If you want to say the word “have” in Spanish (or “has”), you will likely be using a conjugation of the verb “tener.” In the present tense, the conjugation goes:
Beyond the present tense, your use of “have” would depend on what you are hoping to express.
For all the intricacies of Spanish verb conjugation, learning Spanish is fairly doable for most—especially if you already speak another foreign language or if you have had significant exposure to the basics of Spanish itself. When any two languages originate from the root language or shared language family, they often have many words in common (words known as cognates) or have significant similarities, because they are linked to a single earlier language. Spanish has very deep roots in Latin, as do Italian and French—even English. This is why you’ll find English words like “airport” that look almost identical and sound remarkably similar in French (aéroport), Italian (aeroporto), and Spanish (aeropuerto). Aside from the similar spelling and vocabulary, you’ll probably find that the Spanish language has an incredibly clear and consistent system of pronunciation. Unlike English, there are only a few notable irregularities. The standard Spanish alphabet is also close to that of English. It just has 29 letters instead of 26. The extra three are: ch (chay), ll (elle), and ñ (eñe).
With Rosetta Stone, you’ll learn the language, not just the words. What makes this approach effective is that we prepare you to use your new language in your everyday life. So it’s not just about the features, but what you’re able to do because of them. It helps you get ready to handle situations with confidence.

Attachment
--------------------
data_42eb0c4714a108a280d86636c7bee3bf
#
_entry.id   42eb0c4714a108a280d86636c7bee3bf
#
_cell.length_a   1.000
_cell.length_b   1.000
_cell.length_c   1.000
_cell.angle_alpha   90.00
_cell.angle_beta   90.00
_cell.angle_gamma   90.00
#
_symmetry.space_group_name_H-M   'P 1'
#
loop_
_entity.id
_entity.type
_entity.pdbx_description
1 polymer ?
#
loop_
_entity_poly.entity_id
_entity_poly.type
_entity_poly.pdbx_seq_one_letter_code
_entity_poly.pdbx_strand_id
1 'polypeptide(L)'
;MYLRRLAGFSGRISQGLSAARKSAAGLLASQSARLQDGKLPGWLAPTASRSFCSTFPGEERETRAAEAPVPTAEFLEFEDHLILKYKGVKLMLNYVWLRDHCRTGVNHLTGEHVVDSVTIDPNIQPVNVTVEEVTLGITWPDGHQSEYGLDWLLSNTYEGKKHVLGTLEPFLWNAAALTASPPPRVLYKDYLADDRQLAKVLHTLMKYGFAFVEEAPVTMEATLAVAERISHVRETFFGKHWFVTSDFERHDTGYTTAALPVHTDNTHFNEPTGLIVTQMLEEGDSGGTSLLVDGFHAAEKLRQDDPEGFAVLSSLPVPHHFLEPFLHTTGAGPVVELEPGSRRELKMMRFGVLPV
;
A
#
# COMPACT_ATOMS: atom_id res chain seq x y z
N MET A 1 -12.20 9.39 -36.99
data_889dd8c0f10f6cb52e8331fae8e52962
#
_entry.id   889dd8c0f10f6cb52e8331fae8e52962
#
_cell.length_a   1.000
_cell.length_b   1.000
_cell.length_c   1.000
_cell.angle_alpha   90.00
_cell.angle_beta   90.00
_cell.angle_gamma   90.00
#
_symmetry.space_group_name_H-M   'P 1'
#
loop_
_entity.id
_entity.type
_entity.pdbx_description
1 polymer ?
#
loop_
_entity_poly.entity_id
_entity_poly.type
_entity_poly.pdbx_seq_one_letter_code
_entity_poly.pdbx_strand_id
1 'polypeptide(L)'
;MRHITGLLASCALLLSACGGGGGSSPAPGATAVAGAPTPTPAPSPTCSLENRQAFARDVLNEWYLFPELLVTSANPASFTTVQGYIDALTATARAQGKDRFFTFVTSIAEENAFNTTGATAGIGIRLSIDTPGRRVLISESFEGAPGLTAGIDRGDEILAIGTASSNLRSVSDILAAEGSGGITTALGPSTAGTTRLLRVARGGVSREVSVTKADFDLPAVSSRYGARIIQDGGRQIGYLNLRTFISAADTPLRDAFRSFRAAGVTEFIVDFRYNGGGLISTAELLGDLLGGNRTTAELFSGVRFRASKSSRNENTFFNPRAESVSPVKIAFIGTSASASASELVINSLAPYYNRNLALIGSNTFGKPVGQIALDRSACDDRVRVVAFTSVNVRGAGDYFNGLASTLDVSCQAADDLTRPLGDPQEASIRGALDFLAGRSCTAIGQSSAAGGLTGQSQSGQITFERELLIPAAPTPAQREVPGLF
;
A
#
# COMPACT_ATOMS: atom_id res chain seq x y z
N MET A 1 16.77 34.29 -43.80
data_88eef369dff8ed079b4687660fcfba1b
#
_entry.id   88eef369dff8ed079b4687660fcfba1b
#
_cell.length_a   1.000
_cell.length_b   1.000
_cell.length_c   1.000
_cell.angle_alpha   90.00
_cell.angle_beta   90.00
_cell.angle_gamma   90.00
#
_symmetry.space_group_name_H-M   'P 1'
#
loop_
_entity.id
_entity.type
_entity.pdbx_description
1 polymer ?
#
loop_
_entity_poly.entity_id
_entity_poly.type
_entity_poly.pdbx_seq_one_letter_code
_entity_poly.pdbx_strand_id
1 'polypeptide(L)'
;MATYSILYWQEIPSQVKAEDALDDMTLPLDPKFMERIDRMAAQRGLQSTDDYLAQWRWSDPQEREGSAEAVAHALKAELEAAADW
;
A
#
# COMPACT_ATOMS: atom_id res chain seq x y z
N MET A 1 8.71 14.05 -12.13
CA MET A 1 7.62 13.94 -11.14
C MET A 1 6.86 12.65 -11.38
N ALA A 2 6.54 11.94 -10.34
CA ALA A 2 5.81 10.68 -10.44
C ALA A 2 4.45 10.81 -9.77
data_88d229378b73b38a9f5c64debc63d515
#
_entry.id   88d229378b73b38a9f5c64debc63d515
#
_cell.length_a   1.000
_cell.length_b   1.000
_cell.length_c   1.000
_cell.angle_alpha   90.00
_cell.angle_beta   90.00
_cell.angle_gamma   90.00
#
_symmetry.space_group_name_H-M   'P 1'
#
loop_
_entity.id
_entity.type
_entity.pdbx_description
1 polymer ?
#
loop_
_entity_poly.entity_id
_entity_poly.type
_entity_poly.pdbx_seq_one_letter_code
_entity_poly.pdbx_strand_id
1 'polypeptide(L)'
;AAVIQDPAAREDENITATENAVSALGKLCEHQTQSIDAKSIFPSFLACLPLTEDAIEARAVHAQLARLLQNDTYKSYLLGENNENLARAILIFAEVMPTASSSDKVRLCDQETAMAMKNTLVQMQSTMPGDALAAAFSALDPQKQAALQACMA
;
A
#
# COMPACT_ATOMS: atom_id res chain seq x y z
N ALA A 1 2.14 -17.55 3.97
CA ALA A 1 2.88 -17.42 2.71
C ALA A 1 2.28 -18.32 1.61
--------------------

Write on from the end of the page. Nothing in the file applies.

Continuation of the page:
Many people embark on learning Spanish after encountering the language in their everyday life. After all, Spanish is spoken throughout the U.S., and is featured prominently on TV, in movies, and in music. Other people make the decision to learn Spanish because they have plans to vacation, volunteer or work in one of the 20 countries around the world for which Spanish is the official language. Whether your reason is for leisure travel, employment or everyday life, you can get off to a great start by first familiarizing yourself with the pronunciation of some basic Spanish words and phrases. This will help you understand how the language is actually used in everyday situations by the estimated 437 million Spanish speakers around the world.
By focusing on proper pronunciation before extensive vocabulary acquisition, you will be able to quickly learn to understand and be understood in Spanish. All too often, new language learners get caught up in efforts to memorize long lists of Spanish words and phrases. And then they find themselves unable to understand or be understood in everyday, real-world Spanish conversations. That’s why it’s important to learn to pronounce and understand commonly used Spanish words and phrases first, so you can feel comfortable and confident engaging in conversation with locals.